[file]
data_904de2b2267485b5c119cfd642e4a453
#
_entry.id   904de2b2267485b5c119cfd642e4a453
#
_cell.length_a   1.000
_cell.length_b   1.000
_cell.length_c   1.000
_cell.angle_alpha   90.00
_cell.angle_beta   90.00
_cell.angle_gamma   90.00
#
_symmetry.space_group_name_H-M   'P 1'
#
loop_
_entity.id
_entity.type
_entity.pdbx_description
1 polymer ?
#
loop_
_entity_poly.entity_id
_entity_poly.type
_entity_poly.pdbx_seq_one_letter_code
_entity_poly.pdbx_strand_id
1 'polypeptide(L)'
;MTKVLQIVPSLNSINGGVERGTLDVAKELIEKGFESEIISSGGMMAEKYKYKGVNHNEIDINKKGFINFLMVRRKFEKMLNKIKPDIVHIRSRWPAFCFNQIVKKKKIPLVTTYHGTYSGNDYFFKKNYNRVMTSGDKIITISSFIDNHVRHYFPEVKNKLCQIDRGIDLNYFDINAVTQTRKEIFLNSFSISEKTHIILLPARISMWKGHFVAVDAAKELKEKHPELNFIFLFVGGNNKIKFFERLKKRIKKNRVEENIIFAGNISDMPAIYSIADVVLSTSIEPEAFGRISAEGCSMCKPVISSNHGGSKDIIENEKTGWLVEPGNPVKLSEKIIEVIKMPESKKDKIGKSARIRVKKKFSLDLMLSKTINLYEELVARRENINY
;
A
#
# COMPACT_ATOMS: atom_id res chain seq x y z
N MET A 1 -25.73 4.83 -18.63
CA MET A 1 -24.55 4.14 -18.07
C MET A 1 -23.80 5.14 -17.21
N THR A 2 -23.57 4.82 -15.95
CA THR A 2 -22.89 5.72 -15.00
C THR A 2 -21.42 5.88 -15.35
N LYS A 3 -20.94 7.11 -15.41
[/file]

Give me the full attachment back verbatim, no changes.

data_904de2b2267485b5c119cfd642e4a453
#
_entry.id   904de2b2267485b5c119cfd642e4a453
#
_cell.length_a   1.000
_cell.length_b   1.000
_cell.length_c   1.000
_cell.angle_alpha   90.00
_cell.angle_beta   90.00
_cell.angle_gamma   90.00
#
_symmetry.space_group_name_H-M   'P 1'
#
loop_
_entity.id
_entity.type
_entity.pdbx_description
1 polymer ?
#
loop_
_entity_poly.entity_id
_entity_poly.type
_entity_poly.pdbx_seq_one_letter_code
_entity_poly.pdbx_strand_id
1 'polypeptide(L)'
;MTKVLQIVPSLNSINGGVERGTLDVAKELIEKGFESEIISSGGMMAEKYKYKGVNHNEIDINKKGFINFLMVRRKFEKMLNKIKPDIVHIRSRWPAFCFNQIVKKKKIPLVTTYHGTYSGNDYFFKKNYNRVMTSGDKIITISSFIDNHVRHYFPEVKNKLCQIDRGIDLNYFDINAVTQTRKEIFLNSFSISEKTHIILLPARISMWKGHFVAVDAAKELKEKHPELNFIFLFVGGNNKIKFFERLKKRIKKNRVEENIIFAGNISDMPAIYSIADVVLSTSIEPEAFGRISAEGCSMCKPVISSNHGGSKDIIENEKTGWLVEPGNPVKLSEKIIEVIKMPESKKDKIGKSARIRVKKKFSLDLMLSKTINLYEELVARRENINY
;
A
#
# COMPACT_ATOMS: atom_id res chain seq x y z
N MET A 1 -25.73 4.83 -18.63
CA MET A 1 -24.55 4.14 -18.07
C MET A 1 -23.80 5.14 -17.21
N THR A 2 -23.57 4.82 -15.95
CA THR A 2 -22.89 5.72 -15.00
C THR A 2 -21.42 5.88 -15.35
N LYS A 3 -20.94 7.11 -15.41